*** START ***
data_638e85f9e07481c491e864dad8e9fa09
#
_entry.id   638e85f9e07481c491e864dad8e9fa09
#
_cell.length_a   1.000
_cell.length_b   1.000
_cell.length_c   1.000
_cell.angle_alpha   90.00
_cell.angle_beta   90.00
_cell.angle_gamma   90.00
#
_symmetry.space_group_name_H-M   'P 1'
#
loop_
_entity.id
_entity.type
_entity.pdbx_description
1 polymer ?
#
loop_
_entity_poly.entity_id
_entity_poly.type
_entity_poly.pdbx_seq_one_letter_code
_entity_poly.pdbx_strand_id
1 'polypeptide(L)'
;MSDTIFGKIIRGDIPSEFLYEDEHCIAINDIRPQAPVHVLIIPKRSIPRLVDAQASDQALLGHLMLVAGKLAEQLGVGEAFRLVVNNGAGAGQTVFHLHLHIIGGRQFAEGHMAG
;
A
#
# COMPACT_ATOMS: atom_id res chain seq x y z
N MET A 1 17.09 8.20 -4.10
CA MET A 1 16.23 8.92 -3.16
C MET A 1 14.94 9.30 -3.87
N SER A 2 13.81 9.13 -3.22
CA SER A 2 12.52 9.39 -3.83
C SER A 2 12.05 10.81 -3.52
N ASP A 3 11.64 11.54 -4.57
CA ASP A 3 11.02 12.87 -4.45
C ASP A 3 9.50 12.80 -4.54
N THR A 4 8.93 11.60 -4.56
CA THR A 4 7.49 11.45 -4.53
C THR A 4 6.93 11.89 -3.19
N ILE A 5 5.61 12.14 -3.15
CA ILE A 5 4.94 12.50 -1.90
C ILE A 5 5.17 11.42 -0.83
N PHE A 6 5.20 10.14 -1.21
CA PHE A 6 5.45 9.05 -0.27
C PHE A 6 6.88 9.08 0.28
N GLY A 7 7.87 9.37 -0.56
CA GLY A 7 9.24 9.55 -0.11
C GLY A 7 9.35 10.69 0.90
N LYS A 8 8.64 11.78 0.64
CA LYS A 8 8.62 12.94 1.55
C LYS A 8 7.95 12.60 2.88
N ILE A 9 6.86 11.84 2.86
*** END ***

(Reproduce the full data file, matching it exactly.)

data_638e85f9e07481c491e864dad8e9fa09
#
_entry.id   638e85f9e07481c491e864dad8e9fa09
#
_cell.length_a   1.000
_cell.length_b   1.000
_cell.length_c   1.000
_cell.angle_alpha   90.00
_cell.angle_beta   90.00
_cell.angle_gamma   90.00
#
_symmetry.space_group_name_H-M   'P 1'
#
loop_
_entity.id
_entity.type
_entity.pdbx_description
1 polymer ?
#
loop_
_entity_poly.entity_id
_entity_poly.type
_entity_poly.pdbx_seq_one_letter_code
_entity_poly.pdbx_strand_id
1 'polypeptide(L)'
;MSDTIFGKIIRGDIPSEFLYEDEHCIAINDIRPQAPVHVLIIPKRSIPRLVDAQASDQALLGHLMLVAGKLAEQLGVGEAFRLVVNNGAGAGQTVFHLHLHIIGGRQFAEGHMAG
;
A
#
# COMPACT_ATOMS: atom_id res chain seq x y z
N MET A 1 17.09 8.20 -4.10
CA MET A 1 16.23 8.92 -3.16
C MET A 1 14.94 9.30 -3.87
N SER A 2 13.81 9.13 -3.22
CA SER A 2 12.52 9.39 -3.83
C SER A 2 12.05 10.81 -3.52
N ASP A 3 11.64 11.54 -4.57
CA ASP A 3 11.02 12.87 -4.45
C ASP A 3 9.50 12.80 -4.54
N THR A 4 8.93 11.60 -4.56
CA THR A 4 7.49 11.45 -4.53
C THR A 4 6.93 11.89 -3.19
N ILE A 5 5.61 12.14 -3.15
CA ILE A 5 4.94 12.50 -1.90
C ILE A 5 5.17 11.42 -0.83
N PHE A 6 5.20 10.14 -1.21
CA PHE A 6 5.45 9.05 -0.27
C PHE A 6 6.88 9.08 0.28
N GLY A 7 7.87 9.37 -0.56
CA GLY A 7 9.24 9.55 -0.11
C GLY A 7 9.35 10.69 0.90
N LYS A 8 8.64 11.78 0.64
CA LYS A 8 8.62 12.94 1.55
C LYS A 8 7.95 12.60 2.88
N ILE A 9 6.86 11.84 2.86